If Heyward can’t be measured by batting average and RBIs, then the Cubs also dug into Zobrist’s peripheral numbers and underlying performance and found the super-utility guy had actually gotten better with age.

Zobrist turned 35 on Thursday and is hitting .346 and leading the majors with a .453 on-base percentage in the first season of a four-year contract.

“We love youth, (but) having some veterans is important,” Hoyer said. “With Ben, we felt like his skill set matched us perfectly. But we did really dig into the numbers to make sure that was the case.

“One of the things we look at is his ability to hit fastballs – it’s kind of gotten better and better throughout his career. Guys that can still hit a really good fastball don’t show a lot of signs of aging.”

It will be impossible to match the infusion of youth and energy Schwarber brought to the Cubs last summer, when he hit 16 homers in 69 games plus five more during the playoffs. 

The Cubs are 31-14 with Schwarber getting only five plate appearances during the first week of the season and now recovering from major knee surgery. 

Schwarber comparisons are unrealistic/unfair, but the next wave at Triple-A Iowa includes Almora, a potential Gold Glove center fielder who’s hitting .326 and top catching prospect Willson Contreras (.933 OPS).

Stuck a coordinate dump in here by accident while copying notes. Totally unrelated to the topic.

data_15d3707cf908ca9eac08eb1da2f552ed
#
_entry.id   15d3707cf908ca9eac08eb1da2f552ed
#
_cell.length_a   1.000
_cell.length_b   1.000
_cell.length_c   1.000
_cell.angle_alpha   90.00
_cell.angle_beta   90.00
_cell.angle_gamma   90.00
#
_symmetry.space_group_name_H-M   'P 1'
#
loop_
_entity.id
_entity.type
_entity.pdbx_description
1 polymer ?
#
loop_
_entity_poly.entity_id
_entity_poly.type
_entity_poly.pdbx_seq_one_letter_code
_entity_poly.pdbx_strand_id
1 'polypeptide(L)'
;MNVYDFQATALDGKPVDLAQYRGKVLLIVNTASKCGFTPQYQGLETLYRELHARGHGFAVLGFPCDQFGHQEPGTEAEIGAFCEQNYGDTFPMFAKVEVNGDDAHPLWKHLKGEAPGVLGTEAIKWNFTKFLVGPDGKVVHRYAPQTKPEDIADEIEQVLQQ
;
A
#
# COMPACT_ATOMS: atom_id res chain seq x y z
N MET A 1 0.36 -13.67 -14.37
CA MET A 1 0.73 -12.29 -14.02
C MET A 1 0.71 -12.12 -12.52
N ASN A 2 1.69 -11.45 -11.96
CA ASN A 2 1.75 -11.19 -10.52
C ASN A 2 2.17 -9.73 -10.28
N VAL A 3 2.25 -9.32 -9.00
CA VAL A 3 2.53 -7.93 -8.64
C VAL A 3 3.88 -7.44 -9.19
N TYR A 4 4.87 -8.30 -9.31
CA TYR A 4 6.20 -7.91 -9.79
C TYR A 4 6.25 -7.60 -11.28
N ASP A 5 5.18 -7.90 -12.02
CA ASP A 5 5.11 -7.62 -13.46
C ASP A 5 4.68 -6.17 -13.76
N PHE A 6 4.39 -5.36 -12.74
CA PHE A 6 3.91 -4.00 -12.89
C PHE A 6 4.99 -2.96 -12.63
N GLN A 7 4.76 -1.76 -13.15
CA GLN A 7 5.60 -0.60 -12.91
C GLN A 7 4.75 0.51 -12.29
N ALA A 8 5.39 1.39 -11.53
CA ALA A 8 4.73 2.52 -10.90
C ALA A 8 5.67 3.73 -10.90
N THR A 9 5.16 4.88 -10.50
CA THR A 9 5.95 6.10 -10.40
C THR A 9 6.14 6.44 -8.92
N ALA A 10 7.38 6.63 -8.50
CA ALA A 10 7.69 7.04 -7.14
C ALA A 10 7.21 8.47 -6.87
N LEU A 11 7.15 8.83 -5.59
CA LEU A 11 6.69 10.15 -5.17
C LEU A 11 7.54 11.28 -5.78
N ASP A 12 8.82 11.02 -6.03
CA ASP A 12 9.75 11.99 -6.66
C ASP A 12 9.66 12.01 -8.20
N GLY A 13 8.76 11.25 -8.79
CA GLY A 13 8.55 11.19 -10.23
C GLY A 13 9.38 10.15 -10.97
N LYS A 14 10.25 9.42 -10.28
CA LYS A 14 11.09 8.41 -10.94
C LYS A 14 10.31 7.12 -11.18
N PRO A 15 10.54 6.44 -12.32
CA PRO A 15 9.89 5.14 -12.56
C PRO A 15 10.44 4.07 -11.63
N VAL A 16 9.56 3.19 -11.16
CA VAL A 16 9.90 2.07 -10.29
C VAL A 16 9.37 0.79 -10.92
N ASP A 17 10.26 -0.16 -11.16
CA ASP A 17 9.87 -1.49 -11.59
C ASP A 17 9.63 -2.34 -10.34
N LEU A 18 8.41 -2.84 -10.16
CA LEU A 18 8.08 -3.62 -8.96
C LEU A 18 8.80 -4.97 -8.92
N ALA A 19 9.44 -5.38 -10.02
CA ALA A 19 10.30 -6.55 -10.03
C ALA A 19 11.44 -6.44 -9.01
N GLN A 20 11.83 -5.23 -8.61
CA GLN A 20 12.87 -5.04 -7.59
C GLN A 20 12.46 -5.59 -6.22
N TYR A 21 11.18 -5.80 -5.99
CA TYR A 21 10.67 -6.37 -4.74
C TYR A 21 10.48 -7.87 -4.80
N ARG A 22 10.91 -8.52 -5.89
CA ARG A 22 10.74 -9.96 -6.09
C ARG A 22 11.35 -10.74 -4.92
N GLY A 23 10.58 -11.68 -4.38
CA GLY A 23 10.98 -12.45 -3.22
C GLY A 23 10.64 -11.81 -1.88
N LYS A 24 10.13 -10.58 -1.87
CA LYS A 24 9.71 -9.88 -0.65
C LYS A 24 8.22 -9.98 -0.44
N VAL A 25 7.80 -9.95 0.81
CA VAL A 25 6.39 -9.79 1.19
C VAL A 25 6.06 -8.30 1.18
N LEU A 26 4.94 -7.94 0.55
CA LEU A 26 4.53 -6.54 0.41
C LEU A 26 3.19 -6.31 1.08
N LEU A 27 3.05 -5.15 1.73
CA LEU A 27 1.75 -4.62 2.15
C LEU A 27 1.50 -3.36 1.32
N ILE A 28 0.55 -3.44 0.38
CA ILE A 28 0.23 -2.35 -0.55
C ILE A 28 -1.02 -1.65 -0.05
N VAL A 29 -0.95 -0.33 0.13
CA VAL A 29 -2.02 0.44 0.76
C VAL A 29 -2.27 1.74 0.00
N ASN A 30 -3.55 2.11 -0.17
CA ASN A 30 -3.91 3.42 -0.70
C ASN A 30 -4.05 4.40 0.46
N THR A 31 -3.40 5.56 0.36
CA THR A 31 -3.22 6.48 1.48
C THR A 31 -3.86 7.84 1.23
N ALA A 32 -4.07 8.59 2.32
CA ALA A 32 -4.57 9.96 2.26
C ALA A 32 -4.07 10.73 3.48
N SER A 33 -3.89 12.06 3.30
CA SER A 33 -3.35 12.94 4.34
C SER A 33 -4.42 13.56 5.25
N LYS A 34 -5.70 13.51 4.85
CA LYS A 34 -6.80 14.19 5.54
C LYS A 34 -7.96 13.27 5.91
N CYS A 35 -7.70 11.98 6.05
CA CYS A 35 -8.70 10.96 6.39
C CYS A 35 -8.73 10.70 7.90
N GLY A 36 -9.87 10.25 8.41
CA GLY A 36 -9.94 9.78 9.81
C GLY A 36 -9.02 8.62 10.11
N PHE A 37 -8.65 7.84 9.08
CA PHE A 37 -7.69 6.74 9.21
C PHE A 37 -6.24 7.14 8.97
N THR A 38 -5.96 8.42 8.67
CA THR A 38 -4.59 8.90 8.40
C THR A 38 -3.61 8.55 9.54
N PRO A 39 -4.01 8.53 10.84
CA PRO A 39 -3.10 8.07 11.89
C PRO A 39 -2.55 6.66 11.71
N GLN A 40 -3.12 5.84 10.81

“We knew we were going to miss Kyle,” Hoyer said. “There’s no question about that. You take a guy like Kyle (away) – that’s like taking Michael Conforto out of the Mets’ lineup.

“He’s that good a left-handed hitter. He kills right-handed pitching. We knew we were going to miss it. I think our guys have done a great job of filling that hole.

“As for Contreras and Almora, I look at those two guys and I think there’s a little development left. We know that they’re doing a great job at Triple-A. If the need arises, those are guys that might get forced into action.